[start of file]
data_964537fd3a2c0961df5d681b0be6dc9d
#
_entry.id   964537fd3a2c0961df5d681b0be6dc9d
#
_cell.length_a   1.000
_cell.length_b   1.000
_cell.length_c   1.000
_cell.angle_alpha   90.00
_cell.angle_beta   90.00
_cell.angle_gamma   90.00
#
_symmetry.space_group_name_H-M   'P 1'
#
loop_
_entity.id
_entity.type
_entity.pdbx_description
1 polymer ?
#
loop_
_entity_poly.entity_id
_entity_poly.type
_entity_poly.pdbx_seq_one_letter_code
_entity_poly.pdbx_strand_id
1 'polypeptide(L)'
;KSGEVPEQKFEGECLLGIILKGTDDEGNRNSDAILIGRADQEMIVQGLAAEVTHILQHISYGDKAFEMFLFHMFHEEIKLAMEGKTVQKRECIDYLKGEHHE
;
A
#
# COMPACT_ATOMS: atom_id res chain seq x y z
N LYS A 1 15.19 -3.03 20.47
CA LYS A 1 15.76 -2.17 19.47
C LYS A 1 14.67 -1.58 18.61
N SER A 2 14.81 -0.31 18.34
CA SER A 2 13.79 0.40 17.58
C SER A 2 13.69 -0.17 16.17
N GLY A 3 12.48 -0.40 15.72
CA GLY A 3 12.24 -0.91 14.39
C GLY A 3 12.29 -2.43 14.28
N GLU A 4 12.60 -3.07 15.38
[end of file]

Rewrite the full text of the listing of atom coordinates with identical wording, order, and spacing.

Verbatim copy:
data_964537fd3a2c0961df5d681b0be6dc9d
#
_entry.id   964537fd3a2c0961df5d681b0be6dc9d
#
_cell.length_a   1.000
_cell.length_b   1.000
_cell.length_c   1.000
_cell.angle_alpha   90.00
_cell.angle_beta   90.00
_cell.angle_gamma   90.00
#
_symmetry.space_group_name_H-M   'P 1'
#
loop_
_entity.id
_entity.type
_entity.pdbx_description
1 polymer ?
#
loop_
_entity_poly.entity_id
_entity_poly.type
_entity_poly.pdbx_seq_one_letter_code
_entity_poly.pdbx_strand_id
1 'polypeptide(L)'
;KSGEVPEQKFEGECLLGIILKGTDDEGNRNSDAILIGRADQEMIVQGLAAEVTHILQHISYGDKAFEMFLFHMFHEEIKLAMEGKTVQKRECIDYLKGEHHE
;
A
#
# COMPACT_ATOMS: atom_id res chain seq x y z
N LYS A 1 15.19 -3.03 20.47
CA LYS A 1 15.76 -2.17 19.47
C LYS A 1 14.67 -1.58 18.61
N SER A 2 14.81 -0.31 18.34
CA SER A 2 13.79 0.40 17.58
C SER A 2 13.69 -0.17 16.17
N GLY A 3 12.48 -0.40 15.72
CA GLY A 3 12.24 -0.91 14.39
C GLY A 3 12.29 -2.43 14.28
N GLU A 4 12.60 -3.07 15.38